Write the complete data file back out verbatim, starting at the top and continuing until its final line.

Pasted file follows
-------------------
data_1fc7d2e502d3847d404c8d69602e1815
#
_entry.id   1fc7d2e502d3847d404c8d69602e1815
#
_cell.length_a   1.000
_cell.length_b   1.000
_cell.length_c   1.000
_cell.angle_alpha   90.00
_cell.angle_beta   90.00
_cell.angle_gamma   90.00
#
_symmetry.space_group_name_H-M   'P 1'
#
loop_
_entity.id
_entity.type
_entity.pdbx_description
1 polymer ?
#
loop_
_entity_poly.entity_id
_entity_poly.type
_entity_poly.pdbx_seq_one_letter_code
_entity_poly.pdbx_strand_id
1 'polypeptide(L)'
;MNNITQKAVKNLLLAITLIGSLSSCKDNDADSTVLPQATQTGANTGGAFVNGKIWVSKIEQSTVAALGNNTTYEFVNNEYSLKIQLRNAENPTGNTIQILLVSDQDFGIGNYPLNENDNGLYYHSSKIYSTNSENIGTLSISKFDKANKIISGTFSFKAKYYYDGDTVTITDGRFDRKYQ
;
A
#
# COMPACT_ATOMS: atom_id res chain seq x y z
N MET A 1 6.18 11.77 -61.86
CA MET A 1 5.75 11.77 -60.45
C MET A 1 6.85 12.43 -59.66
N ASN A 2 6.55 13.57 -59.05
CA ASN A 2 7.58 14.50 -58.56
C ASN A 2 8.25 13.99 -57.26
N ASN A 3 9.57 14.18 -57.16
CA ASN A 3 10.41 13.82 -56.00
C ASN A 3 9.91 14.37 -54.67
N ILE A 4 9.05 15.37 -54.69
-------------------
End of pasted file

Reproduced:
data_1fc7d2e502d3847d404c8d69602e1815
#
_entry.id   1fc7d2e502d3847d404c8d69602e1815
#
_cell.length_a   1.000
_cell.length_b   1.000
_cell.length_c   1.000
_cell.angle_alpha   90.00
_cell.angle_beta   90.00
_cell.angle_gamma   90.00
#
_symmetry.space_group_name_H-M   'P 1'
#
loop_
_entity.id
_entity.type
_entity.pdbx_description
1 polymer ?
#
loop_
_entity_poly.entity_id
_entity_poly.type
_entity_poly.pdbx_seq_one_letter_code
_entity_poly.pdbx_strand_id
1 'polypeptide(L)'
;MNNITQKAVKNLLLAITLIGSLSSCKDNDADSTVLPQATQTGANTGGAFVNGKIWVSKIEQSTVAALGNNTTYEFVNNEYSLKIQLRNAENPTGNTIQILLVSDQDFGIGNYPLNENDNGLYYHSSKIYSTNSENIGTLSISKFDKANKIISGTFSFKAKYYYDGDTVTITDGRFDRKYQ
;
A
#
# COMPACT_ATOMS: atom_id res chain seq x y z
N MET A 1 6.18 11.77 -61.86
CA MET A 1 5.75 11.77 -60.45
C MET A 1 6.85 12.43 -59.66
N ASN A 2 6.55 13.57 -59.05
CA ASN A 2 7.58 14.50 -58.56
C ASN A 2 8.25 13.99 -57.26
N ASN A 3 9.57 14.18 -57.16
CA ASN A 3 10.41 13.82 -56.00
C ASN A 3 9.91 14.37 -54.67
N ILE A 4 9.05 15.37 -54.69